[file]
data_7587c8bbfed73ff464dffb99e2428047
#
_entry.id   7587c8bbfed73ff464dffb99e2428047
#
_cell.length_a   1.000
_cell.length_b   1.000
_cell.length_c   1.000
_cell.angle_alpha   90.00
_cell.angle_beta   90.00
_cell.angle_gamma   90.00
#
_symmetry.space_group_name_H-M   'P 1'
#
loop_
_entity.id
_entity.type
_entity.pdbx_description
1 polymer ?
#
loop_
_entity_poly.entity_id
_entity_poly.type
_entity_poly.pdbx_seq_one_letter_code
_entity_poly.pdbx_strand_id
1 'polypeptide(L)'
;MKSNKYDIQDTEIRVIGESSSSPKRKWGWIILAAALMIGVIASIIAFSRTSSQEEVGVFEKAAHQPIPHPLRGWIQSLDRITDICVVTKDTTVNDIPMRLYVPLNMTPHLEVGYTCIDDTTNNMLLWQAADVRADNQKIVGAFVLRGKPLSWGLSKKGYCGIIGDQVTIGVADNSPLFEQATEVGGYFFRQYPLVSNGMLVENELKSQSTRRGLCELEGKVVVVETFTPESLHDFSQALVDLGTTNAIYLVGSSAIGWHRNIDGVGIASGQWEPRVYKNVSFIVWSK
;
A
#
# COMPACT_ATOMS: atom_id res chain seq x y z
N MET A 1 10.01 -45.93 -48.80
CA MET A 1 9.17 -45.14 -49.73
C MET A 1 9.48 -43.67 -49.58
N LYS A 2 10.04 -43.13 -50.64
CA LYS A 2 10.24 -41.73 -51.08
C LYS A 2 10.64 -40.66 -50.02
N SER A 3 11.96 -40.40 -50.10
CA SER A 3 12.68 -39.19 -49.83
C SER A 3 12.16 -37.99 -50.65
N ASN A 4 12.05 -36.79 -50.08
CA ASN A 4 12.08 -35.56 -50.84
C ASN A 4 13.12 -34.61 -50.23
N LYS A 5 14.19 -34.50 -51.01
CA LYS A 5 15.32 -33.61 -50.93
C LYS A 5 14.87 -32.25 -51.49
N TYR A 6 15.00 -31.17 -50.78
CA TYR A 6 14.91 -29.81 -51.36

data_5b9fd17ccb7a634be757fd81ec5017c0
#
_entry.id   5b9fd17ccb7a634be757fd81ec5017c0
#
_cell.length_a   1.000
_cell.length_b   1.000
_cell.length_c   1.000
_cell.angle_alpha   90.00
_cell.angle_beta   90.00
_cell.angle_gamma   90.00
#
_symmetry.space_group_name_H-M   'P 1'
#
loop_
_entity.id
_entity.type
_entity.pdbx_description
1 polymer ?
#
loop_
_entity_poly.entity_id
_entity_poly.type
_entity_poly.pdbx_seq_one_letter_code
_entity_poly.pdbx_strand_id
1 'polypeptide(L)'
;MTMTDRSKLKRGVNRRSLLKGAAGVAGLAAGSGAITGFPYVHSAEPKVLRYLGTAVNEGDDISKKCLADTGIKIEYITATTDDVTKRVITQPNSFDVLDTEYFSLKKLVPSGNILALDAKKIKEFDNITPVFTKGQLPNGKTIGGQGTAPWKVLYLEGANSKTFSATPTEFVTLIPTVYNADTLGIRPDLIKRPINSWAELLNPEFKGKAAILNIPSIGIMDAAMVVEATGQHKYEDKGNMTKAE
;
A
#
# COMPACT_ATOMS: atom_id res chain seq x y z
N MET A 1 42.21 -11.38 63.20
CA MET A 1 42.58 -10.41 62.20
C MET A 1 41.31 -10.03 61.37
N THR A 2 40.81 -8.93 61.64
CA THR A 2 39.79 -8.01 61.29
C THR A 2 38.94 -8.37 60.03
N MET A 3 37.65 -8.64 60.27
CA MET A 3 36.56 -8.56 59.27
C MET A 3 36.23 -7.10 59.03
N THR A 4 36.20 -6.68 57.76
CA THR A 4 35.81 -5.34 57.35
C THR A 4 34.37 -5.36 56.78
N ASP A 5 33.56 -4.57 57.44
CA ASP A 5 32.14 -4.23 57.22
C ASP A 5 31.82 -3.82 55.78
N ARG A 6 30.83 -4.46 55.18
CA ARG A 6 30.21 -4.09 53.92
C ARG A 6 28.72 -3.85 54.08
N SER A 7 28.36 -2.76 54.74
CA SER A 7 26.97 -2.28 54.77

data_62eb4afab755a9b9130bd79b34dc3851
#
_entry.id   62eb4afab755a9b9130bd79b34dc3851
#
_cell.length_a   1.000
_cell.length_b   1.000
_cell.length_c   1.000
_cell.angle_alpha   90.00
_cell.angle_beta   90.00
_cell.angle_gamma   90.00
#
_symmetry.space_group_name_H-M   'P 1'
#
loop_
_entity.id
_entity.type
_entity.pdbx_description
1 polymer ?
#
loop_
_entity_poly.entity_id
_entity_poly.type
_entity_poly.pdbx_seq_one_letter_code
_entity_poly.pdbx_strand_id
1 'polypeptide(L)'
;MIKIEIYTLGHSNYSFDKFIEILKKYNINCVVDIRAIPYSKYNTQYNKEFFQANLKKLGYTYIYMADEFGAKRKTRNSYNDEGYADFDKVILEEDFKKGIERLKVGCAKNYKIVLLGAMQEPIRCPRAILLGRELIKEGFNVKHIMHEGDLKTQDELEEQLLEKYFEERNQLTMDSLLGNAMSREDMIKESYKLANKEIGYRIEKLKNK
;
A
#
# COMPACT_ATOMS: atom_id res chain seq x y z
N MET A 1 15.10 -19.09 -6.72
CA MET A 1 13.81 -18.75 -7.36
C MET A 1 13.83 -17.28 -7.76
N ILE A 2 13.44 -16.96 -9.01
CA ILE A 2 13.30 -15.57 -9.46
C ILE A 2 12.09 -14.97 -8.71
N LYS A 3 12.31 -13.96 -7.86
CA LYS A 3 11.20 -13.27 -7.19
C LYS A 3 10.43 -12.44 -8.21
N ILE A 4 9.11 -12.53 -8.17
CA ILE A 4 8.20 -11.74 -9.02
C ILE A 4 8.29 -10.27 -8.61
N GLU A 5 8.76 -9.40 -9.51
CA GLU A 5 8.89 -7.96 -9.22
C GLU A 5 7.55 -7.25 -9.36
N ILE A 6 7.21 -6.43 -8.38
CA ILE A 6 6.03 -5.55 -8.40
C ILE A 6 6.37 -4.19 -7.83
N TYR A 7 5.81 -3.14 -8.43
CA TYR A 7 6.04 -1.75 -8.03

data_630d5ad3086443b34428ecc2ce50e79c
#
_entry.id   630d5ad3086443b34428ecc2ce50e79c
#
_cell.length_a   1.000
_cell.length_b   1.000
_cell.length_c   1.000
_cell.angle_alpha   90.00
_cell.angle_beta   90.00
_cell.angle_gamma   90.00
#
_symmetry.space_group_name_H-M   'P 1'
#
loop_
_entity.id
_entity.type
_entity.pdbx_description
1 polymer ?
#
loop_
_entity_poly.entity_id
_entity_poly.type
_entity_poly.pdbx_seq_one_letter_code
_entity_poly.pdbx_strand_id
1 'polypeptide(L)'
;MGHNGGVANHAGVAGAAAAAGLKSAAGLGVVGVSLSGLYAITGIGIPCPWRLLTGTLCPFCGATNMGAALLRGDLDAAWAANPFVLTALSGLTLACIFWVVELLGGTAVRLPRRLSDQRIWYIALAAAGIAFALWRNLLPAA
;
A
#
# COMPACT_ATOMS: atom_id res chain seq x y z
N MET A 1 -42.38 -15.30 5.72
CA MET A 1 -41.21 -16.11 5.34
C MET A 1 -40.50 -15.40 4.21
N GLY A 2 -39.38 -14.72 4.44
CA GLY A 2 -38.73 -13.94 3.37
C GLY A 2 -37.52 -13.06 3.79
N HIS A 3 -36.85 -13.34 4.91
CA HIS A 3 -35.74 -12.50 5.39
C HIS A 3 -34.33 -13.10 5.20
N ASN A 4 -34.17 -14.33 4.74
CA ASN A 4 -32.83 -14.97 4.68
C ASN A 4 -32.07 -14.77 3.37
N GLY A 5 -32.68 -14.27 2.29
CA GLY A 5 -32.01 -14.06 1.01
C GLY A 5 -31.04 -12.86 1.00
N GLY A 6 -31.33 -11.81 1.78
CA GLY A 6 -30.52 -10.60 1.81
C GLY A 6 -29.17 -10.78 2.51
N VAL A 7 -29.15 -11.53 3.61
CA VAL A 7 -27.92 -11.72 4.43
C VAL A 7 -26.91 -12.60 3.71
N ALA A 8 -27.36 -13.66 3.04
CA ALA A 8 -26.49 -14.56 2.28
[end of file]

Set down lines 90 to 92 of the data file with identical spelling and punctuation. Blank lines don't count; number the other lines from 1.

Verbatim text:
N ASP A 5 33.56 -4.57 57.44
CA ASP A 5 32.14 -4.23 57.22
C ASP A 5 31.82 -3.82 55.78